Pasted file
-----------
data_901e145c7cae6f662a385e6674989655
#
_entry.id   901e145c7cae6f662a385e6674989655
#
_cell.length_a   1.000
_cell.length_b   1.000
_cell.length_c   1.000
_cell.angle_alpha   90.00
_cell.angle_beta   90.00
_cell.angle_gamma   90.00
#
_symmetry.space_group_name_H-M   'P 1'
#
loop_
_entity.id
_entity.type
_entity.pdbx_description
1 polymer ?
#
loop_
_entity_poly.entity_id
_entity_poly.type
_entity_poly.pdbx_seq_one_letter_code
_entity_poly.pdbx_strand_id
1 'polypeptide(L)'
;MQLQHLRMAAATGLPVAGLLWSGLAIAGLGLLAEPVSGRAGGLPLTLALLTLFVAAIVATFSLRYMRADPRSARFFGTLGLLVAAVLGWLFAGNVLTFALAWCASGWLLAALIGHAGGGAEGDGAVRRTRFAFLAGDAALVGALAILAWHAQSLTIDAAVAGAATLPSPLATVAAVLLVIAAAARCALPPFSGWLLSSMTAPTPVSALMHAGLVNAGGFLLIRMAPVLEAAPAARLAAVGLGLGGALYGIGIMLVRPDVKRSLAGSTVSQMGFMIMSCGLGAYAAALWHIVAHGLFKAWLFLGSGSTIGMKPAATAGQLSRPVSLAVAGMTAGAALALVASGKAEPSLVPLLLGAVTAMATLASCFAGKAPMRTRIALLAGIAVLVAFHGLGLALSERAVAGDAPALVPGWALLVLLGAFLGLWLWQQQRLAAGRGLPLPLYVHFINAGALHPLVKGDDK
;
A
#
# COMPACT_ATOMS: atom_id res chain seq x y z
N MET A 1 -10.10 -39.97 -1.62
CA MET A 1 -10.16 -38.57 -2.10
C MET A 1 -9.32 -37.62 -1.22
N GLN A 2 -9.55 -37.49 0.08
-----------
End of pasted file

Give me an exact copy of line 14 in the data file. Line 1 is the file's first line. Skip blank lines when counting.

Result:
loop_